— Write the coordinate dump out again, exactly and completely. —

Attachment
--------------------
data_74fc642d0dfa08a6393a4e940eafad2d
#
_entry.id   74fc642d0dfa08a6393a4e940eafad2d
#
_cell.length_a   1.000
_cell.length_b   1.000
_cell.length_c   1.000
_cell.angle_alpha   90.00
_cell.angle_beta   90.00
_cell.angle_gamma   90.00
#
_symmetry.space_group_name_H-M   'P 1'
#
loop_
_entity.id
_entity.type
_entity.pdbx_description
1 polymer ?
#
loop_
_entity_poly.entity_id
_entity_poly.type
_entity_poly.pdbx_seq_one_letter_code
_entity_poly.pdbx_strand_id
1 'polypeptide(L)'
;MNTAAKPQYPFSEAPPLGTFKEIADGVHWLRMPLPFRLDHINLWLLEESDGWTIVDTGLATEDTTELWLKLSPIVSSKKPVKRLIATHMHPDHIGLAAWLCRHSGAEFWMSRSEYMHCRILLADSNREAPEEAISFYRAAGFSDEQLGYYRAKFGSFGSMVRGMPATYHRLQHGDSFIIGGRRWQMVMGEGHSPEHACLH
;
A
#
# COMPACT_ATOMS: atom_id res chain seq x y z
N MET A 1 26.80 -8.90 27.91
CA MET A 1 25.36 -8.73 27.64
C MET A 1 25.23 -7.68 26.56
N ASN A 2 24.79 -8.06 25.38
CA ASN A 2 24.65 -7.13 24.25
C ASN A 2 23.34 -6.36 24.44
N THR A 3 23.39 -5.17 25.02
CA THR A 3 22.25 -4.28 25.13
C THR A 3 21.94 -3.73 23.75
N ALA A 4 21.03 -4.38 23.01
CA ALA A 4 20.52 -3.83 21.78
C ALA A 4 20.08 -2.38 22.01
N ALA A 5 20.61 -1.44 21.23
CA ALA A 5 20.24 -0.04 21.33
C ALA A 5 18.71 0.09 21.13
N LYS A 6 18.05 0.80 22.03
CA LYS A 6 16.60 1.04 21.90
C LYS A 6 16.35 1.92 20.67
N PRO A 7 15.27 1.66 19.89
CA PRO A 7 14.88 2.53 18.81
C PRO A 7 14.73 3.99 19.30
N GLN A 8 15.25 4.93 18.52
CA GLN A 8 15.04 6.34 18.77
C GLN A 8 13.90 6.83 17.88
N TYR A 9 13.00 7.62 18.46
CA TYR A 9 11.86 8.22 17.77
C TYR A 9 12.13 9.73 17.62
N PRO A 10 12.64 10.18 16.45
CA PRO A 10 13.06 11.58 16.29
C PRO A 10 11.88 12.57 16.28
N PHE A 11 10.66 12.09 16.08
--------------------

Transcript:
data_74fc642d0dfa08a6393a4e940eafad2d
#
_entry.id   74fc642d0dfa08a6393a4e940eafad2d
#
_cell.length_a   1.000
_cell.length_b   1.000
_cell.length_c   1.000
_cell.angle_alpha   90.00
_cell.angle_beta   90.00
_cell.angle_gamma   90.00
#
_symmetry.space_group_name_H-M   'P 1'
#
loop_
_entity.id
_entity.type
_entity.pdbx_description
1 polymer ?
#
loop_
_entity_poly.entity_id
_entity_poly.type
_entity_poly.pdbx_seq_one_letter_code
_entity_poly.pdbx_strand_id
1 'polypeptide(L)'
;MNTAAKPQYPFSEAPPLGTFKEIADGVHWLRMPLPFRLDHINLWLLEESDGWTIVDTGLATEDTTELWLKLSPIVSSKKPVKRLIATHMHPDHIGLAAWLCRHSGAEFWMSRSEYMHCRILLADSNREAPEEAISFYRAAGFSDEQLGYYRAKFGSFGSMVRGMPATYHRLQHGDSFIIGGRRWQMVMGEGHSPEHACLH
;
A
#
# COMPACT_ATOMS: atom_id res chain seq x y z
N MET A 1 26.80 -8.90 27.91
CA MET A 1 25.36 -8.73 27.64
C MET A 1 25.23 -7.68 26.56
N ASN A 2 24.79 -8.06 25.38
CA ASN A 2 24.65 -7.13 24.25
C ASN A 2 23.34 -6.36 24.44
N THR A 3 23.39 -5.17 25.02
CA THR A 3 22.25 -4.28 25.13
C THR A 3 21.94 -3.73 23.75
N ALA A 4 21.03 -4.38 23.01
CA ALA A 4 20.52 -3.83 21.78
C ALA A 4 20.08 -2.38 22.01
N ALA A 5 20.61 -1.44 21.23
CA ALA A 5 20.24 -0.04 21.33
C ALA A 5 18.71 0.09 21.13
N LYS A 6 18.05 0.80 22.03
CA LYS A 6 16.60 1.04 21.90
C LYS A 6 16.35 1.92 20.67
N PRO A 7 15.27 1.66 19.89
CA PRO A 7 14.88 2.53 18.81
C PRO A 7 14.73 3.99 19.30
N GLN A 8 15.25 4.93 18.52
CA GLN A 8 15.04 6.34 18.77
C GLN A 8 13.90 6.83 17.88
N TYR A 9 13.00 7.62 18.46
CA TYR A 9 11.86 8.22 17.77
C TYR A 9 12.13 9.73 17.62
N PRO A 10 12.64 10.18 16.45
CA PRO A 10 13.06 11.58 16.29
C PRO A 10 11.88 12.57 16.28
N PHE A 11 10.66 12.09 16.08